“It’s a seed that we have to nurture, and sooner or later we can grow a plant,” Vetter says. “They’re coming with an investment, but they have to create the business from scratch. GPEC connects them with local business to get them started faster and to create mutual benefit for the whole community. We hear all the time from companies that locate here; they love this one-stop shopping (GPEC offers).”

As the ILC continues on its mission to attract foreign investors to the area, it also will continue to focus on building a strong sustainability industry in the state.

“The idea of seeing the Valley plastered with solar panels, people driving cars they can plug in and knowing they don’t have to pay their utility bills is a nice vision — but we are not that far from it anymore,” Vetter says.

AZ Business Magazine Jan/Feb 2011

A Rioglass solar facility - AZ Business Magazine Jan/Feb 2011

Renewable Energy Tax Incentive Program Helps GPEC Bring In The Shining Stars Of Solar

It makes sense that a city with an average of more than 321 days of sunshine a year is taking the lead in solar, thanks in large part to the tireless efforts of the energy source’s biggest crusader in Arizona: the Greater Phoenix Economic Council (GPEC).

“I think if you look at comprehensively the way that we approach the utilization of solar, this is top-down the best market to do solar manufacturing,” says Chris Camacho, executive vice president of business development at GPEC.

GPEC aggressively pushed for passage of Senate Bill 1403, the Renewable Energy Tax Incentive Program, that was signed into law in 2009. The incentives include a refundable tax credit and a property tax reduction.

Since January 2010, eight companies have made the commitment to come to the Phoenix Metro area, with many more anticipated for the future.

GPEC’s hard work has led to making connections around the globe and attracting a number of high-level renewable energy companies to the Valley. One of these companies is Suntech Power Holdings, the world’s largest manufacturer of photovoltaic modules.

“Arizona can be very proud that it has GPEC as an ambassador for the region to reach out to global companies,” says Wei Tai Kwok, vice president of marketing at China-based Suntech Power Holdings. “They’re pounding the pavement to get the message out there that they want to be the solar capital.”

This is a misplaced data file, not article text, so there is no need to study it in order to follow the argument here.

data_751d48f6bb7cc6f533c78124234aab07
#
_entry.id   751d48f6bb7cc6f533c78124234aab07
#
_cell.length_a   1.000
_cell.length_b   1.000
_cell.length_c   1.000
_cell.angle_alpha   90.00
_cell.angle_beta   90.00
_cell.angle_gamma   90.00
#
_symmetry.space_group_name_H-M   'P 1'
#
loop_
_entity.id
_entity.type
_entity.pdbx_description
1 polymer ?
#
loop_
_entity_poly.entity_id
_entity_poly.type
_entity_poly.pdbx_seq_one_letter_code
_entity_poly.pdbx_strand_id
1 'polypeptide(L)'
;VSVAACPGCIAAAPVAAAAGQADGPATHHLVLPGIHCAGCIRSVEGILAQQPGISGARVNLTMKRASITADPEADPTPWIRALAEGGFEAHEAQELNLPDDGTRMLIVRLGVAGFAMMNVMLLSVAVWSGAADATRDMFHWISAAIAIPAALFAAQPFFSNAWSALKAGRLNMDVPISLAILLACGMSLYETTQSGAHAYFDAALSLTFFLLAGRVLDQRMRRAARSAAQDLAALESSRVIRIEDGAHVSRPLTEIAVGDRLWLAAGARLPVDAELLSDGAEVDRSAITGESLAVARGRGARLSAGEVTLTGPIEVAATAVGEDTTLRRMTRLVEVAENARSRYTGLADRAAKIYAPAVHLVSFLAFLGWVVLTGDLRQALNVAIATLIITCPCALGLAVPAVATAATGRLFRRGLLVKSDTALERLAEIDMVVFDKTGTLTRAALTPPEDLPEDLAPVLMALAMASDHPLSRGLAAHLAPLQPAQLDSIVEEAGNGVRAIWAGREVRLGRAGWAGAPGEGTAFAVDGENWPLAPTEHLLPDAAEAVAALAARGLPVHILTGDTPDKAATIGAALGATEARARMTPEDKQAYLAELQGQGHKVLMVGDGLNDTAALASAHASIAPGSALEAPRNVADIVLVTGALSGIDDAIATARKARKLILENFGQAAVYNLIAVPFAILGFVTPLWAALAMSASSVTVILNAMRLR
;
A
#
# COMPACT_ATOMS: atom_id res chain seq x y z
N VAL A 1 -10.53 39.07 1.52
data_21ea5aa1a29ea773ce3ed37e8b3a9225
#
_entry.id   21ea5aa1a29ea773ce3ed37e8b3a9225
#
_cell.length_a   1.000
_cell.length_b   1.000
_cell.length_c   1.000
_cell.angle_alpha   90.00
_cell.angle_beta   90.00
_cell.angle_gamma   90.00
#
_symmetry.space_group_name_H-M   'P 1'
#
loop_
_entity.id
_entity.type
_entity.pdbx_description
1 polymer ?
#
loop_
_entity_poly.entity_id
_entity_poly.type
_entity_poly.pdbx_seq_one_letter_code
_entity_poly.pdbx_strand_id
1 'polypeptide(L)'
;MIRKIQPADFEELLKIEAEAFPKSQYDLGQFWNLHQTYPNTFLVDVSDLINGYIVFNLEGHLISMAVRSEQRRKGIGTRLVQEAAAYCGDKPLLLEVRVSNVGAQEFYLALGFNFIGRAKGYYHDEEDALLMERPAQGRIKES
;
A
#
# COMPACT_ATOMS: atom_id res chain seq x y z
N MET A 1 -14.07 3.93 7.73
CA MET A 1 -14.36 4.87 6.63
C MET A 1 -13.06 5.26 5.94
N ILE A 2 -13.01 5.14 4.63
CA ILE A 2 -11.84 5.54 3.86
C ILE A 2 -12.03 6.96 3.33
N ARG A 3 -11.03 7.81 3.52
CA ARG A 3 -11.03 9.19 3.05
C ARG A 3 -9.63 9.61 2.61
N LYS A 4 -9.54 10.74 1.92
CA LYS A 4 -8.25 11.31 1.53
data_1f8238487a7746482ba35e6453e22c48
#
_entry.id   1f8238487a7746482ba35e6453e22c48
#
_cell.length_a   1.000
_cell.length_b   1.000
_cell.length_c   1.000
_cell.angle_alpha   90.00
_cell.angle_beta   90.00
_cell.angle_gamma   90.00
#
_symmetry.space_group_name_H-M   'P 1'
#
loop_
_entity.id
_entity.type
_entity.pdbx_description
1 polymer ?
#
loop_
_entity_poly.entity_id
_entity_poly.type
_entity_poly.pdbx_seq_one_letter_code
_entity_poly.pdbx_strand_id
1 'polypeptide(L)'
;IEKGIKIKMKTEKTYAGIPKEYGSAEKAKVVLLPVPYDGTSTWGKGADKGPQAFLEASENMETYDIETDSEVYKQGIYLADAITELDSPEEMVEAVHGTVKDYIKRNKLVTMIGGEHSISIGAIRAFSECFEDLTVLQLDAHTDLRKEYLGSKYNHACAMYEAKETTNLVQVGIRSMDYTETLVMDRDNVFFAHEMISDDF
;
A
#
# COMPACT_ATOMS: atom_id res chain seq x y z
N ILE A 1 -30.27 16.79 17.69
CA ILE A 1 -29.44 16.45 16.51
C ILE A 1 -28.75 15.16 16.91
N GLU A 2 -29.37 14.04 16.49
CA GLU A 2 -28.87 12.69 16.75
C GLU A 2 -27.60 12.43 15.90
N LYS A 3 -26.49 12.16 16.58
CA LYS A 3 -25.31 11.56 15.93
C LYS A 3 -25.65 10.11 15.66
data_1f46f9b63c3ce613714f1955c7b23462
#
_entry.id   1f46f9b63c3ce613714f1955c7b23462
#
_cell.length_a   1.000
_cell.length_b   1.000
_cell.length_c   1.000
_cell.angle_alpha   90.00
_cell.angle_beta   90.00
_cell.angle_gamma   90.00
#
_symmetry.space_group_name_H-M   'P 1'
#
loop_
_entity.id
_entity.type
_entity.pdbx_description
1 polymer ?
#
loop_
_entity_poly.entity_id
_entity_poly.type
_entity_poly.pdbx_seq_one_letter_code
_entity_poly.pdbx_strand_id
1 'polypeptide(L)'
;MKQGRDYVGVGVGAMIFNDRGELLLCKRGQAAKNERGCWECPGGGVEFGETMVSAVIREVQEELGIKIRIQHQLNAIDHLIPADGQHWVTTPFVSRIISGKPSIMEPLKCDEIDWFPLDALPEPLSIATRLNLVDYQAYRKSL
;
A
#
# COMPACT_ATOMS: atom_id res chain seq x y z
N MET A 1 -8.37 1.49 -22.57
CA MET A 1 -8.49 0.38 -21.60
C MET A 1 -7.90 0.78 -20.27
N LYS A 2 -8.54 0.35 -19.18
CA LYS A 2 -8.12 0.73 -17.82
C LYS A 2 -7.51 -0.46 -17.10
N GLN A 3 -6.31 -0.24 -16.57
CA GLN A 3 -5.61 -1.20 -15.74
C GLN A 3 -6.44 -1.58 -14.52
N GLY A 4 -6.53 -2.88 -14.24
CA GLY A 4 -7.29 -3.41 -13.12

It was thanks to this commitment that Suntech decided to make Goodyear the location for the company’s first U.S. manufacturing plant.

“(GPEC) helped us with the financial modeling, business plan and follow-up,” Kwok says. “They were very attentive and committed to our success … and they’re still at our side and supportive of our needs.”

He also listed other important attributes that factored into the decision, including the state’s skilled work force and Arizona’s serious commitment to solar energy.

GPEC’s Camacho says that type of confidence and emphasis helps the organization differentiate itself from similar groups.

“GPEC’s brand as a group can provide the highest level of services to companies in analyzing the Western U.S. for business locations,” he adds.

The companies that have worked with GPEC can attest to its capability in assisting with relocation efforts. Rioglass Solar, a company that produces reflector components for solar thermal power plants and is a subsidiary of Rioglass Solar Holdings in Spain, worked with GPEC to establish a manufacturing facility and U.S. headquarters in Surprise.

“It was very helpful for us to have an organization that could get us the support we needed,” says Greg Armstrong, chief operating officer of Rioglass Solar. “You need a site that is constructible, has infrastructure and has a quality work force.”

Armstrong adds that the company is highly confident that due to the support of the local community, the infrastructure and GPEC, coming to Arizona will meet Rioglass Solar’s objectives.